Most importantly: It's the best thing an incoming Obama administration can do to usher in a new and enduring progressive era. Giving every American access to health care will do more to undercut the entire conservative worldview and replace it with a new progressive political philosophy than anything else you can name. Once people realize that government can do this much good for this many people, it will restore our faith in the power of democracy -- and when that happens, all manner of now-impossible things will suddenly become possible.
Margy Waller, executive director, The Mobility Agenda
The next president should create an office of social inclusion, rather than respond to calls for establishing the limited national goal of reducing poverty.
The new president should use the goodwill accorded a new administration to focus on setting a new and higher standard. A better goal goes well beyond income deprivation, beyond even a standard of "making ends meet."
Unless we want to limit policy solutions at the outset, the president should focus instead on measuring our progress as an inclusive nation. For example, every European Union country has a plan for "social inclusion," a multidimensional concept incorporating notions of adequate relative income, neighborhood quality, access to arts, education, health care, participation in civic events, housing, pensions and other factors.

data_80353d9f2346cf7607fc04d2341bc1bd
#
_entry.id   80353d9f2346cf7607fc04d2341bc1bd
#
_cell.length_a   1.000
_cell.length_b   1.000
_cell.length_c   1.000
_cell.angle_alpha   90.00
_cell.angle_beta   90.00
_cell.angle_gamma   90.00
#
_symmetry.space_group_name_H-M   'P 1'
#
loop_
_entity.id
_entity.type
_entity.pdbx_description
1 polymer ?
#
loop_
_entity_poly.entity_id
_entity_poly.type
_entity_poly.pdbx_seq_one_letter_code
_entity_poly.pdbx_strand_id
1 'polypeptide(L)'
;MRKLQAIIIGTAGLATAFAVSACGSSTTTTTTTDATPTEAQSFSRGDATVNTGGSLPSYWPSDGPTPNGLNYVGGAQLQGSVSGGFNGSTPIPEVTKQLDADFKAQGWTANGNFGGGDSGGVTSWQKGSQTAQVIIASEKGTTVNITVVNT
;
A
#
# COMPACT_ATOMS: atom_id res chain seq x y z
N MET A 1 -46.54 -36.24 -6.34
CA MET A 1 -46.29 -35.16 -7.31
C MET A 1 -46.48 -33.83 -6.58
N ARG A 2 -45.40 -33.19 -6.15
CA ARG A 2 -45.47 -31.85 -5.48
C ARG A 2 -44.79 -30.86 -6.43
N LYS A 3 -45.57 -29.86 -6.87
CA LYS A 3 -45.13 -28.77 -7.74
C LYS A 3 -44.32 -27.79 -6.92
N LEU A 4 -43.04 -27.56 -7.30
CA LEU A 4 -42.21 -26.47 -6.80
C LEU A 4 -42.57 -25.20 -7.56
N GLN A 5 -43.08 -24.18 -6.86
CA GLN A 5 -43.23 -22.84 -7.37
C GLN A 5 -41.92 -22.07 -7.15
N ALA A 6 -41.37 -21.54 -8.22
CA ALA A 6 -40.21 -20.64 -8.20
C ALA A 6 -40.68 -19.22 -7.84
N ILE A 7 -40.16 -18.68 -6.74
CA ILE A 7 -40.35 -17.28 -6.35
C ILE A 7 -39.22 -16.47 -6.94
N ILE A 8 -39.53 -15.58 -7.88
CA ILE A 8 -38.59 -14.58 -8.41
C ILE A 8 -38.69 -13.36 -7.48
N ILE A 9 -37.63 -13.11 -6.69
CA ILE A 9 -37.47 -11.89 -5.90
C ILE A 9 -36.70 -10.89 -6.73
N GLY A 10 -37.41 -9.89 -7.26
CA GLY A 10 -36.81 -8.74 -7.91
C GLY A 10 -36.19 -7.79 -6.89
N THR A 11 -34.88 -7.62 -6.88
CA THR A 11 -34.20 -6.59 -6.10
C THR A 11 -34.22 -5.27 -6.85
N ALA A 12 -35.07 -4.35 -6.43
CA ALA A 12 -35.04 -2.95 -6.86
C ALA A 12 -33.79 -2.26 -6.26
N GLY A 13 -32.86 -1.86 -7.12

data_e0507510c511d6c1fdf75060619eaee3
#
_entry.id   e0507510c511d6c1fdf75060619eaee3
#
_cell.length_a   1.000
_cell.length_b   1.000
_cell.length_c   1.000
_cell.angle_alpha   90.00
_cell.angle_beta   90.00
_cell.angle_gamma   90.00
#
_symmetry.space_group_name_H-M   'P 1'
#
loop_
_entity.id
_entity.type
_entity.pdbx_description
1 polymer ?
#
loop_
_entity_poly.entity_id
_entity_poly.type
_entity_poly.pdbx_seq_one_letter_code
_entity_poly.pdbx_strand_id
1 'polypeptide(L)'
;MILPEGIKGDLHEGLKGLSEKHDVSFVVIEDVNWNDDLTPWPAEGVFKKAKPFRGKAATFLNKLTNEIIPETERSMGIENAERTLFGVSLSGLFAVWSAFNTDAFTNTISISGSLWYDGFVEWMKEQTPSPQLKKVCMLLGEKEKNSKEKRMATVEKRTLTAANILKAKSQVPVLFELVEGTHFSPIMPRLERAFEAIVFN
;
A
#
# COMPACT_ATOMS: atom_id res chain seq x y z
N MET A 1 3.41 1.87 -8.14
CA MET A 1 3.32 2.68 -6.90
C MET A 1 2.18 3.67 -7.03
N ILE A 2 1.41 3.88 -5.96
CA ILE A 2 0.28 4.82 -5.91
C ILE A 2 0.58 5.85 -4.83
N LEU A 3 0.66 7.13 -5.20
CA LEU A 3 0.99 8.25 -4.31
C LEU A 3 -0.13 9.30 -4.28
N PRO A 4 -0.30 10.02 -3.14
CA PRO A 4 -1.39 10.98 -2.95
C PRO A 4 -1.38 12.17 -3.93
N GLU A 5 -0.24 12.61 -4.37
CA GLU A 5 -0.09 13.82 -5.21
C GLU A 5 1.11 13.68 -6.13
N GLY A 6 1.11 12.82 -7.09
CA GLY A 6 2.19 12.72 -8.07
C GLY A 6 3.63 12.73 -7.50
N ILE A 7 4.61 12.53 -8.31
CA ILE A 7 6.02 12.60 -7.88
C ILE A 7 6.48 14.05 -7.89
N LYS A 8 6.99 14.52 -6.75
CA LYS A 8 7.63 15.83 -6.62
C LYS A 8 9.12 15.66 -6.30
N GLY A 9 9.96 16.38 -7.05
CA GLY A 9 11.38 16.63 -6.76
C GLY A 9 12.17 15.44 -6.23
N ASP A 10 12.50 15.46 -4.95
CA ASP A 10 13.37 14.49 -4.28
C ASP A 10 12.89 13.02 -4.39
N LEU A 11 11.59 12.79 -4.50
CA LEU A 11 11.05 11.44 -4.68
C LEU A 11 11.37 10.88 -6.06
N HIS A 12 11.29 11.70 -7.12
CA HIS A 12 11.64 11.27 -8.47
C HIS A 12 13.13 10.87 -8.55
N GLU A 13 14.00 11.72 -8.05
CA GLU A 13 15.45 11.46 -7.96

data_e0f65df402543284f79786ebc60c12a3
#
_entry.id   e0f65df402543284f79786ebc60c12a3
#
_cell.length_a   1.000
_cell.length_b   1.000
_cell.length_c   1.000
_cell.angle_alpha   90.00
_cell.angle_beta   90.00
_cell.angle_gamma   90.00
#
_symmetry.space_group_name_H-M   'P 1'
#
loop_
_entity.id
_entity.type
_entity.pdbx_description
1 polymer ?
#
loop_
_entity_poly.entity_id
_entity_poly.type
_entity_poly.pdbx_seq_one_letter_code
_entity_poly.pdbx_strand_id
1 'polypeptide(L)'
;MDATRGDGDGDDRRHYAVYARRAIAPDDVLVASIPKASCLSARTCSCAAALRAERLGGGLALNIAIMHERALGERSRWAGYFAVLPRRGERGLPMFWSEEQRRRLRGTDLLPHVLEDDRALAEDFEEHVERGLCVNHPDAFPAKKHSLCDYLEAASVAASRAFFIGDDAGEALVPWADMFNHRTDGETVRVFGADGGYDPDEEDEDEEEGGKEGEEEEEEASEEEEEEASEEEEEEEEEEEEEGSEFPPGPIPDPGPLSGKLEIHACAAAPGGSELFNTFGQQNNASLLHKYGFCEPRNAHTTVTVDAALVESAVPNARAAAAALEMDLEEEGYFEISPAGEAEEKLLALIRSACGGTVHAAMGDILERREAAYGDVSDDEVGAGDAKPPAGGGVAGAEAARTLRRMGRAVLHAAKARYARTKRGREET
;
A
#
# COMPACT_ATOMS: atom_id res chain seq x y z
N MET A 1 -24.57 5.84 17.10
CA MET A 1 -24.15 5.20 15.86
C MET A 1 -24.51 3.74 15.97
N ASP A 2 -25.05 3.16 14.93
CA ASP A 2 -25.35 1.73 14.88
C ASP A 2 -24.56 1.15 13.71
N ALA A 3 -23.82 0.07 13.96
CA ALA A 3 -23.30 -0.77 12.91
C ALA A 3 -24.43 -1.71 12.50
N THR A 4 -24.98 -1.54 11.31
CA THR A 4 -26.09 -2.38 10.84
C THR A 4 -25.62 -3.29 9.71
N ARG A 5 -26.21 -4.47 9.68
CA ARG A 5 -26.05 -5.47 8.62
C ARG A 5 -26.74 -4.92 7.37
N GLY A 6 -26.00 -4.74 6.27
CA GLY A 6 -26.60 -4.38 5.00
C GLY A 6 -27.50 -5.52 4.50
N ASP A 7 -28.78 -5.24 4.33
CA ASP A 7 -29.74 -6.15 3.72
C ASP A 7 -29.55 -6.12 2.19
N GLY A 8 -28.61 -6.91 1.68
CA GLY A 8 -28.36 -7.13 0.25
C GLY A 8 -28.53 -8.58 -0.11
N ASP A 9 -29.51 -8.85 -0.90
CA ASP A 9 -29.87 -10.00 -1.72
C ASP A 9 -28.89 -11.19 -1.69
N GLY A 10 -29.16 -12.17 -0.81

Focusing on poverty divides society into "us" and "them," violating the big idea that we are all in this together. Rather than arguing to fix the economy for a distinct class -- the poor -- our goal should be an economy that works for all of us.
Eliminating poverty sets the bar too low and, as a national goal, it simply will not work to achieve our shared hopes for a strong nation.
David Morris, co-founder and vice president of the Institute for Local Self-Reliance
When it comes to transportation, Obama and Congress could be writing the rules that guide a total investment of as much as $150 billion. What should their priorities be?
1. Reduce the need for physical transportation. The less we travel, the more money we save, the stronger the economy becomes. One element will be a dramatic expansion in low-cost, high-speed communications networks. Where transportation is necessary, try to reduce the distance traveled. The federal government can do this in a number of ways. For example, it should change existing policy and not close any rural post office if the cost of additional travel by the post office's users is greater than the subsidy required to keep it open. And adopt a mileage tax instead of a gasoline tax.